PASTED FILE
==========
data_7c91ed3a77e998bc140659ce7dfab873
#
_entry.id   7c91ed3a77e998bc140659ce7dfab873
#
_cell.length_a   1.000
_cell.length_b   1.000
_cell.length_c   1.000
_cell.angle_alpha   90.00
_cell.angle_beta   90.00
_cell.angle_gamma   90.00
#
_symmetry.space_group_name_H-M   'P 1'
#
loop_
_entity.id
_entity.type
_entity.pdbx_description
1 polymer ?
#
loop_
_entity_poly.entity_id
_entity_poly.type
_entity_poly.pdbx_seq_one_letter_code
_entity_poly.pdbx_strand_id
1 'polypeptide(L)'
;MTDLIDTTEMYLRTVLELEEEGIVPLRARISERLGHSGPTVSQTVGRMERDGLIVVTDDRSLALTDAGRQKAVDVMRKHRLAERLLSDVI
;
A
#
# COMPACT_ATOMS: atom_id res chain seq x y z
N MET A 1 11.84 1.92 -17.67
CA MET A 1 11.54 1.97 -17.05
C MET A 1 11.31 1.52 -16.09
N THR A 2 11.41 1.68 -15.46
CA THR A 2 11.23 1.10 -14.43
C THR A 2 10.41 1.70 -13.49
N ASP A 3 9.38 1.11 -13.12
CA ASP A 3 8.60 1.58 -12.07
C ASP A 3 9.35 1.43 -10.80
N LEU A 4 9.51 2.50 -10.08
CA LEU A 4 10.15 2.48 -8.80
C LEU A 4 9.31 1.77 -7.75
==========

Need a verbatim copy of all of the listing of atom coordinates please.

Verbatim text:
data_7c91ed3a77e998bc140659ce7dfab873
#
_entry.id   7c91ed3a77e998bc140659ce7dfab873
#
_cell.length_a   1.000
_cell.length_b   1.000
_cell.length_c   1.000
_cell.angle_alpha   90.00
_cell.angle_beta   90.00
_cell.angle_gamma   90.00
#
_symmetry.space_group_name_H-M   'P 1'
#
loop_
_entity.id
_entity.type
_entity.pdbx_description
1 polymer ?
#
loop_
_entity_poly.entity_id
_entity_poly.type
_entity_poly.pdbx_seq_one_letter_code
_entity_poly.pdbx_strand_id
1 'polypeptide(L)'
;MTDLIDTTEMYLRTVLELEEEGIVPLRARISERLGHSGPTVSQTVGRMERDGLIVVTDDRSLALTDAGRQKAVDVMRKHRLAERLLSDVI
;
A
#
# COMPACT_ATOMS: atom_id res chain seq x y z
N MET A 1 11.84 1.92 -17.67
CA MET A 1 11.54 1.97 -17.05
C MET A 1 11.31 1.52 -16.09
N THR A 2 11.41 1.68 -15.46
CA THR A 2 11.23 1.10 -14.43
C THR A 2 10.41 1.70 -13.49
N ASP A 3 9.38 1.11 -13.12
CA ASP A 3 8.60 1.58 -12.07
C ASP A 3 9.35 1.43 -10.80
N LEU A 4 9.51 2.50 -10.08
CA LEU A 4 10.15 2.48 -8.80
C LEU A 4 9.31 1.77 -7.75